Hawthorne Valley Farm Creamery Operations Manager Jeremy Shapiro standing in the production room near a rack of 6 oz yogurts

Jeremy Shapiro, HVF Creamery Operations Manager

Creamery Operations Manager

Farming has struggled for many years to attract a younger generation of workers. Small farm dairy operations, in particular, are faced with a shrinking field of people interested in such labor-intensive, rhythmic work. But for millennial Jeremy Shapiro, dairy is a beautiful business to be a part of.

“Dairy is such an important industry,” Jeremy, Hawthorne Valley Farm’s Creamery Operations Manager, says. “I appreciate working in a community of farmers who are the friendliest people despite all the challenges they face in their work. It’s one of those places where you can really see the food production process all the way from field to consumer.”

Jeremy is a Ghent native who returned to the area after receiving a degree in Ecological Agriculture at the University of Vermont. He worked for Roxbury Farm for a season before being introduced to cheese making through a job at the Pampered Cow. He then joined Hawthorne Valley’s creamery in winter of 2014.

What attracted Jeremy to creamery work was the balance between science and artistry that’s involved in the time-honored tradition of cheese making.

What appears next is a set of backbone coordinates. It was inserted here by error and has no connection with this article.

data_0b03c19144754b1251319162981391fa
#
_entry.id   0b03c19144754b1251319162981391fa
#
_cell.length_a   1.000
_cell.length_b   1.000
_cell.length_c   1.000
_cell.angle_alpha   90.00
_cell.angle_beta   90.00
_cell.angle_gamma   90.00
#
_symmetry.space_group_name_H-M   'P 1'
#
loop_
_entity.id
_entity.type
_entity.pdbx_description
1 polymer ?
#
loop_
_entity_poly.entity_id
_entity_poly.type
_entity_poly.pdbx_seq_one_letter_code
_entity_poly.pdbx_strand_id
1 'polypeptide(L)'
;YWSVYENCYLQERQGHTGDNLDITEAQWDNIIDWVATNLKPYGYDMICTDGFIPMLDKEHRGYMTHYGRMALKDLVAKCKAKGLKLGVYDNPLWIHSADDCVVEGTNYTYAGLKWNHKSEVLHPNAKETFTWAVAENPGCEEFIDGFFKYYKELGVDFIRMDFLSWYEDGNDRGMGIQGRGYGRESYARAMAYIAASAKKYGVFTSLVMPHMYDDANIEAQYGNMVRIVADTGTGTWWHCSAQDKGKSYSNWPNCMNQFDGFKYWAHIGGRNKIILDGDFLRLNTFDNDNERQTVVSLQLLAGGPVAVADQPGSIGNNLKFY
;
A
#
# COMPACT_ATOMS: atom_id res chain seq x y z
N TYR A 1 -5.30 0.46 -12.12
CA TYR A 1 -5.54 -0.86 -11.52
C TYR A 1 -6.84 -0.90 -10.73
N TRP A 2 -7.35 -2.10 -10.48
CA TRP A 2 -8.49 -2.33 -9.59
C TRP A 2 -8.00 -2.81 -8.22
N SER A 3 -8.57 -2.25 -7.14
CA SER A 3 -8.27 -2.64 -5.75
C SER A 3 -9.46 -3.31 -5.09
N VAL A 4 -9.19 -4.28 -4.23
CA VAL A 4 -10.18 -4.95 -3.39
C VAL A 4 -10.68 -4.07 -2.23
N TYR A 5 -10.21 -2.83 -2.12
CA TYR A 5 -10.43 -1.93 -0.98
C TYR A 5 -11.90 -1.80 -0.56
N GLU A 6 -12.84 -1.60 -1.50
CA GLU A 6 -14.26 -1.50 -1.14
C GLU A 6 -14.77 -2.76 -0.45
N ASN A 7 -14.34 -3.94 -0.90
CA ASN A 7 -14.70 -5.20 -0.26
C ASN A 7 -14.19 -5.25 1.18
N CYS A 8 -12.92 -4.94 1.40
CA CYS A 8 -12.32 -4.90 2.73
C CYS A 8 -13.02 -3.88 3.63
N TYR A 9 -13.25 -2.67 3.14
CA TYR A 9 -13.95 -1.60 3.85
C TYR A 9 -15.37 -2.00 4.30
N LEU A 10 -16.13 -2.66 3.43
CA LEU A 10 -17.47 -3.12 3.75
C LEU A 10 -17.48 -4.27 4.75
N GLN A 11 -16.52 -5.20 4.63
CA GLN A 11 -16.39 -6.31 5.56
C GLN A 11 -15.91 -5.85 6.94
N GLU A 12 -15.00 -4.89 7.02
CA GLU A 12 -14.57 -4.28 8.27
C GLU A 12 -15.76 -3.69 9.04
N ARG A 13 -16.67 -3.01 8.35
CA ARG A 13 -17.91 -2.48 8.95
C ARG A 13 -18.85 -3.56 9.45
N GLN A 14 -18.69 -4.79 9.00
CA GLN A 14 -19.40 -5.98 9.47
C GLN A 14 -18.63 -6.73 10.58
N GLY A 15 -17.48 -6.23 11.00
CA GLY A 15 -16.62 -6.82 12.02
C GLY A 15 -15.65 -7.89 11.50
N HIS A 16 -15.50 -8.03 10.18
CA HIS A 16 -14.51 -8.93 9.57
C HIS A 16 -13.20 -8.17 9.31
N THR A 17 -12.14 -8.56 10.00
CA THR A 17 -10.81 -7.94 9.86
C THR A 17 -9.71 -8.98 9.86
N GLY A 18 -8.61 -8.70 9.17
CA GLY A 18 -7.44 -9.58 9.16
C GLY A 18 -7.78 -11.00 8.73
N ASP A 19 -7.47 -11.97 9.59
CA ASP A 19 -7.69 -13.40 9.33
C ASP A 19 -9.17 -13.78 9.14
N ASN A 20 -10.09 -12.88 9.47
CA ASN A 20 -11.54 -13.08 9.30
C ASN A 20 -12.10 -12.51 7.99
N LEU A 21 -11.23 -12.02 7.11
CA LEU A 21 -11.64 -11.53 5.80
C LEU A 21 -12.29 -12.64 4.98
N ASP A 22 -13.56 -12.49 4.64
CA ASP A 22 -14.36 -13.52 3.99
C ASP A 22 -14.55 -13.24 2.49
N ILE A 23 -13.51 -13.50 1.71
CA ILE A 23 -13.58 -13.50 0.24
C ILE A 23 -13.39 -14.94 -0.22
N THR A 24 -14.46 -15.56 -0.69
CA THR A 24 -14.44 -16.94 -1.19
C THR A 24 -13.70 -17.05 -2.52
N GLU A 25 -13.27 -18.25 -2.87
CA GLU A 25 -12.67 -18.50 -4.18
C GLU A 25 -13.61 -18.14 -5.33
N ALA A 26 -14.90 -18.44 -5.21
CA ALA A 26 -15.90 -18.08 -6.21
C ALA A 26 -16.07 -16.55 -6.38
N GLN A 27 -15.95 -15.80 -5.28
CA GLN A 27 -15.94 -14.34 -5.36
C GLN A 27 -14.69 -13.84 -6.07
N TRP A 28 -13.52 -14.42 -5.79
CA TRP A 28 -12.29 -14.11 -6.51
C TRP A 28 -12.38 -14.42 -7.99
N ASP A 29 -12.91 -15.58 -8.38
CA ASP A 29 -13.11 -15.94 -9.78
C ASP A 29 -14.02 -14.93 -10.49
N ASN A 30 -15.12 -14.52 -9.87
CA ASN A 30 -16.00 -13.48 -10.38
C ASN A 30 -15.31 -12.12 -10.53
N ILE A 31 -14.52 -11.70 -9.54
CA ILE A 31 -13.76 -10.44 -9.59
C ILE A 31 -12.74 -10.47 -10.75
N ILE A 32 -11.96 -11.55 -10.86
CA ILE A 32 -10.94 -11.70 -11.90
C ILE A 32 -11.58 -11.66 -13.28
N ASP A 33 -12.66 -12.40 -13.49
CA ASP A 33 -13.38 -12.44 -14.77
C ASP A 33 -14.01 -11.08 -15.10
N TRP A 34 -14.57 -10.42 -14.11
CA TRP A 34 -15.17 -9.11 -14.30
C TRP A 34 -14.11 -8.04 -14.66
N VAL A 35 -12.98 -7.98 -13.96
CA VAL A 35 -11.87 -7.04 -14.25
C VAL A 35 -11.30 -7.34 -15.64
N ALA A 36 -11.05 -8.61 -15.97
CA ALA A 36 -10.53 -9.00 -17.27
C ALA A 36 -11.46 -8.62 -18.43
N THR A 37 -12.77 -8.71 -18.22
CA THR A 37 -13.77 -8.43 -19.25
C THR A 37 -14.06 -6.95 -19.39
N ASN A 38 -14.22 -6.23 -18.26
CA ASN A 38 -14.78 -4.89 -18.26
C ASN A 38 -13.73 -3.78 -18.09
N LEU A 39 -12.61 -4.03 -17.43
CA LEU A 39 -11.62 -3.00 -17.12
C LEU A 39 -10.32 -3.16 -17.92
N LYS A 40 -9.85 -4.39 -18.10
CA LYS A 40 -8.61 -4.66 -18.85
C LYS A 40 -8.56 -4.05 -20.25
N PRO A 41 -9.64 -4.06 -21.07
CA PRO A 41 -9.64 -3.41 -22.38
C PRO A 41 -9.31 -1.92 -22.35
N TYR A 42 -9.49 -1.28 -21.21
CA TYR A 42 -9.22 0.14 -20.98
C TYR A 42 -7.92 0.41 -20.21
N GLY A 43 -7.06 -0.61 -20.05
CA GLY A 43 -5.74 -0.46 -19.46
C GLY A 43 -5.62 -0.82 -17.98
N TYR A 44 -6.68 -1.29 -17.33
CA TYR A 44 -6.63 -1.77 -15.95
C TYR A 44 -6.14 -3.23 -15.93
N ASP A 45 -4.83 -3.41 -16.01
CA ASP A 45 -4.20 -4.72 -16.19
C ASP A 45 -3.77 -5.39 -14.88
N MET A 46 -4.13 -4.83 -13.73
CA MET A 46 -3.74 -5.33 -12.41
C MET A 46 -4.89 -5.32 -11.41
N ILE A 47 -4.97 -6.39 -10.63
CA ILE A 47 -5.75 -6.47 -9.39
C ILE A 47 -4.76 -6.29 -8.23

“You really have to use your mind to develop the right product to exemplify the properties of the milk you have based on the cows’ diet,” he said. “It such a blend of science and art that it’s amazing that every culture has figured out a way to turn milk into a value-added product.”

As Operations Manager, Jeremy has a role in all aspects of creamery life, from production and filling orders to handling food safety and administrative paperwork. Jeremy also has the opportunity to share his knowledge with children who visit the Farm as part of Hawthorne Valley Waldorf School or Hawthorne Valley’s Visiting Schools Program and Summer Camps. Because he’s worked to help Hawthorne Valley Farm’s team with milking, Jeremy can give students an inside perspective on the whole cycle of cheese and yogurt making, from cow to consumer.

“I really appreciate being able to work with the kids and teach them about the process of cheese making,” Jeremy said. “Showing them how it happens is one of the better parts of my job.”

Jeremy looks forward to continuing to help the creamery meet the demands of consumers to have sustainable dairy products and help educate the public on the true costs of such food. He is also excited to continue the artisanal work of developing products that showcase the milk quality and provide consumers with a diverse selection. The creamery currently offers a certified Biodynamic® line with raw milk, Alpine cheese, and plain yogurt. The remaining products are all certified organic.

On the broader scale, Jeremy is enthusiastic about participating in the transformation of agriculture in the United States, right in the region he calls home.

“My professors in Vermont had great things to say about agriculture in the Hudson Valley and its role in the wider sector,” he said. “Things are starting to shift for the better, and it’s great to be a part of that where I grew up.”